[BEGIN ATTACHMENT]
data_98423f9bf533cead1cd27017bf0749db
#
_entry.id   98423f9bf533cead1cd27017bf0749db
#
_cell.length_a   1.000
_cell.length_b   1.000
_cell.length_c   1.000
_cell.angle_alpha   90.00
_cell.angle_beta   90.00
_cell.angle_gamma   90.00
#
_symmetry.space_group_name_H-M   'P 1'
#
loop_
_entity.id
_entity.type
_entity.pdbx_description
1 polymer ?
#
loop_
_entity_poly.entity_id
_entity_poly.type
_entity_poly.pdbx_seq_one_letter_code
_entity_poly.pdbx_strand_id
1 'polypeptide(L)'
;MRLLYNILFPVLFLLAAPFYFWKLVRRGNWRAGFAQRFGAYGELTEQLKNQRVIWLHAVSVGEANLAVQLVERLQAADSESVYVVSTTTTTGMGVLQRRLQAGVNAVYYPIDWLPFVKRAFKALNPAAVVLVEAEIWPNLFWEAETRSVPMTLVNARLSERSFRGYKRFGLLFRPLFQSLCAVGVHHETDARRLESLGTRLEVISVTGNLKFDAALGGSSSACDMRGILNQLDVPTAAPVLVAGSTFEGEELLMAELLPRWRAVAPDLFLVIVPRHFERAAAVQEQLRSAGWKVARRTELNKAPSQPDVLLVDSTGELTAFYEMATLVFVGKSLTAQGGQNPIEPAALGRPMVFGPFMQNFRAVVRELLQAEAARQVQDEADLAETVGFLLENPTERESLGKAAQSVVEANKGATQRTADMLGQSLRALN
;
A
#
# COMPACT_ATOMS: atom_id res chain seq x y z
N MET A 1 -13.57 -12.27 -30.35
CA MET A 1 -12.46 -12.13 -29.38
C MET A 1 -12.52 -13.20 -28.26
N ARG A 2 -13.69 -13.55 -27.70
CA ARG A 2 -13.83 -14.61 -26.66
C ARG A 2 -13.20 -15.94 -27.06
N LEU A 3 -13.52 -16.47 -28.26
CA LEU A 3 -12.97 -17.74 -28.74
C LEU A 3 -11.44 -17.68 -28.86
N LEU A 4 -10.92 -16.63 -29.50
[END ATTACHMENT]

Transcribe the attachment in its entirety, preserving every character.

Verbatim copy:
data_98423f9bf533cead1cd27017bf0749db
#
_entry.id   98423f9bf533cead1cd27017bf0749db
#
_cell.length_a   1.000
_cell.length_b   1.000
_cell.length_c   1.000
_cell.angle_alpha   90.00
_cell.angle_beta   90.00
_cell.angle_gamma   90.00
#
_symmetry.space_group_name_H-M   'P 1'
#
loop_
_entity.id
_entity.type
_entity.pdbx_description
1 polymer ?
#
loop_
_entity_poly.entity_id
_entity_poly.type
_entity_poly.pdbx_seq_one_letter_code
_entity_poly.pdbx_strand_id
1 'polypeptide(L)'
;MRLLYNILFPVLFLLAAPFYFWKLVRRGNWRAGFAQRFGAYGELTEQLKNQRVIWLHAVSVGEANLAVQLVERLQAADSESVYVVSTTTTTGMGVLQRRLQAGVNAVYYPIDWLPFVKRAFKALNPAAVVLVEAEIWPNLFWEAETRSVPMTLVNARLSERSFRGYKRFGLLFRPLFQSLCAVGVHHETDARRLESLGTRLEVISVTGNLKFDAALGGSSSACDMRGILNQLDVPTAAPVLVAGSTFEGEELLMAELLPRWRAVAPDLFLVIVPRHFERAAAVQEQLRSAGWKVARRTELNKAPSQPDVLLVDSTGELTAFYEMATLVFVGKSLTAQGGQNPIEPAALGRPMVFGPFMQNFRAVVRELLQAEAARQVQDEADLAETVGFLLENPTERESLGKAAQSVVEANKGATQRTADMLGQSLRALN
;
A
#
# COMPACT_ATOMS: atom_id res chain seq x y z
N MET A 1 -13.57 -12.27 -30.35
CA MET A 1 -12.46 -12.13 -29.38
C MET A 1 -12.52 -13.20 -28.26
N ARG A 2 -13.69 -13.55 -27.70
CA ARG A 2 -13.83 -14.61 -26.66
C ARG A 2 -13.20 -15.94 -27.06
N LEU A 3 -13.52 -16.47 -28.26
CA LEU A 3 -12.97 -17.74 -28.74
C LEU A 3 -11.44 -17.68 -28.86
N LEU A 4 -10.92 -16.63 -29.50